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Crucial Issues Concerning Central Bank Independence

  • Bennett T. McCallum

This paper argues, first, that it is inappropriate to presume that central banks will, in the absence of any tangible precommitment technology, inevitably behave in a `discretionary' fashion that implies an inflationary bias. Furthermore, there is no necessary tradeoff between `flexibility and commitment.' Second, to the extent that the absence of any precommitment technology is nevertheless a problem, it will apply to a consolidated central bank-plus-government entity as well as to the central bank alone. Thus contracts between governments and central banks do not overcome the motivation for dynamic inconsistency, they merely relocate it. Several implications are discussed.

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Paper provided by National Bureau of Economic Research, Inc in its series NBER Working Papers with number 5597.

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Date of creation: May 1996
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Publication status: published as Journal of Monetary Economics, Vol. 39, no. 1 (June 1997): 99-112.
Handle: RePEc:nbr:nberwo:5597
Note: EFG ME
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  1. Lohmann, Susanne, 1992. "Optimal Commitment in Monetary Policy: Credibility versus Flexibility," American Economic Review, American Economic Association, vol. 82(1), pages 273-86, March.
  2. Lucas, Robert Jr, 1976. "Econometric policy evaluation: A critique," Carnegie-Rochester Conference Series on Public Policy, Elsevier, vol. 1(1), pages 19-46, January.
  3. Robert P. Flood & Peter Isard, 1988. "Monetary Policy Strategies," NBER Working Papers 2770, National Bureau of Economic Research, Inc.
  4. Prescott, Edward C., 1977. "Should control theory be used for economic stabilization?," Carnegie-Rochester Conference Series on Public Policy, Elsevier, vol. 7(1), pages 13-38, January.
  5. Walsh, Carl E, 1995. "Optimal Contracts for Central Bankers," American Economic Review, American Economic Association, vol. 85(1), pages 150-67, March.
  6. Svensson, Lars E O, 1997. "Optimal Inflation Targets, "Conservative" Central Banks, and Linear Inflation Contracts," American Economic Review, American Economic Association, vol. 87(1), pages 98-114, March.
  7. Cukierman Alex, 1992. "Central Bank Strategy, Credibility, And Independance: Theory And Evidence," Journal des Economistes et des Etudes Humaines, De Gruyter, vol. 3(4), pages 10, December.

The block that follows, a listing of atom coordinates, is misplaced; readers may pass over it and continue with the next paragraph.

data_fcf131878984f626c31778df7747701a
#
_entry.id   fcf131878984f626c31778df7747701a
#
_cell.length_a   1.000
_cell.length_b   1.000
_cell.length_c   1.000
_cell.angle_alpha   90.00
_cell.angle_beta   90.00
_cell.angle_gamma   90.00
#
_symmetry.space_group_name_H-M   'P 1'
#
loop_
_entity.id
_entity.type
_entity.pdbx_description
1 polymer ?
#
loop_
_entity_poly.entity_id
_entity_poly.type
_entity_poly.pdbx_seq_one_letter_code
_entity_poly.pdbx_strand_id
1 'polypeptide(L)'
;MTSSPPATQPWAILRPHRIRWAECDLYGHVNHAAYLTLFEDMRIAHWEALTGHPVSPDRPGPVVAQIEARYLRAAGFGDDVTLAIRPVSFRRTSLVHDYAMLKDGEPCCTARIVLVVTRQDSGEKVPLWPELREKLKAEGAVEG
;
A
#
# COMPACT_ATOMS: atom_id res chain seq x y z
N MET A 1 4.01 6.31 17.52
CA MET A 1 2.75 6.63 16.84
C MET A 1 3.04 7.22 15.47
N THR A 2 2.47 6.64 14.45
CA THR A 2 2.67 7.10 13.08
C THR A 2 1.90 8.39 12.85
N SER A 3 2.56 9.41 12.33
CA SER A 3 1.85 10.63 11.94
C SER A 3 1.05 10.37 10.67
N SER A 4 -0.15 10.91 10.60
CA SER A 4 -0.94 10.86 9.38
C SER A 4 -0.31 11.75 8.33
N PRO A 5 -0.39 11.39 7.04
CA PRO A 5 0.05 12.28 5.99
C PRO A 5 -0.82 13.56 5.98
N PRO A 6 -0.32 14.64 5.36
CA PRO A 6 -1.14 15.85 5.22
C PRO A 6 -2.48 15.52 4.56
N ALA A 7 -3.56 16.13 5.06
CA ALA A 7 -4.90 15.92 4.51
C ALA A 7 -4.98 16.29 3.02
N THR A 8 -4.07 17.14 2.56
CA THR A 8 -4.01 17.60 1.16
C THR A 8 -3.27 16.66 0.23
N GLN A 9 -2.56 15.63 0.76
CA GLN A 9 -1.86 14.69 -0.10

8. Robert P. Flood & Peter Isard, 1989. "Monetary Policy Strategies," IMF Staff Papers, Palgrave Macmillan, vol. 36(3), pages 612-632, September.
  9. Prescott, Edward C., 1977. "Should control theory be used for economic stabilization?: A rejoinder," Carnegie-Rochester Conference Series on Public Policy, Elsevier, vol. 7(1), pages 101-102, January.
  10. Robert J. Barro & David B. Gordon, 1981. "A Positive Theory of Monetary Policy in a Natural-Rate Model," NBER Working Papers 0807, National Bureau of Economic Research, Inc.
  11. John B. Taylor, 1999. "Monetary Policy Rules," NBER Books, National Bureau of Economic Research, Inc, number tayl99-1, October.
  12. McCallum, Bennett T, 1995. "Two Fallacies Concerning Central-Bank Independence," American Economic Review, American Economic Association, vol. 85(2), pages 207-11, May.
  13. Guy Debelle & Stanley Fischer, 1994. "How independent should a central bank be?," Conference Series ; [Proceedings], Federal Reserve Bank of Boston, vol. 38, pages 195-225.
  14. Bennett T. McCallum, 1987. "Inflation: Theory and Evidence," NBER Working Papers 2312, National Bureau of Economic Research, Inc.
  15. Matthew B. Canzoneri, 1983. "Monetary policy games and the role of private information," International Finance Discussion Papers 249, Board of Governors of the Federal Reserve System (U.S.).
  16. Kydland, Finn E & Prescott, Edward C, 1977. "Rules Rather Than Discretion: The Inconsistency of Optimal Plans," Journal of Political Economy, University of Chicago Press, vol. 85(3), pages 473-91, June.
  17. V.V. Chari & Patrick J. Kehoe & Edward C. Prescott, 1988. "Time consistency and policy," Staff Report 115, Federal Reserve Bank of Minneapolis.
  18. Alesina, Alberto & Tabellini, Guido, 1987. "Rules and Discretion with Noncoordinated Monetary and Fiscal Policies," Economic Inquiry, Western Economic Association International, vol. 25(4), pages 619-30, October.
  19. Cukierman, Alex & Meltzer, Allan H, 1986. "A Theory of Ambiguity, Credibility, and Inflation under Discretion and Asymmetric Information," Econometrica, Econometric Society, vol. 54(5), pages 1099-1128, September.
  20. McCallum, Bennett T, 1980. "Rational Expectations and Macroeconomic Stabilization Policy: An Overview," Journal of Money, Credit and Banking, Blackwell Publishing, vol. 12(4), pages 716-46, November.
  21. Persson, Torsten & Tabellini, Guido, 1993. "Designing institutions for monetary stability," Carnegie-Rochester Conference Series on Public Policy, Elsevier, vol. 39(1), pages 53-84, December.
  22. Rogoff, Kenneth, 1985. "The Optimal Degree of Commitment to an Intermediate Monetary Target," The Quarterly Journal of Economics, MIT Press, vol. 100(4), pages 1169-89, November.
  23. Barro, Robert J. & Gordon, David B., 1983. "Rules, discretion and reputation in a model of monetary policy," Journal of Monetary Economics, Elsevier, vol. 12(1), pages 101-121.
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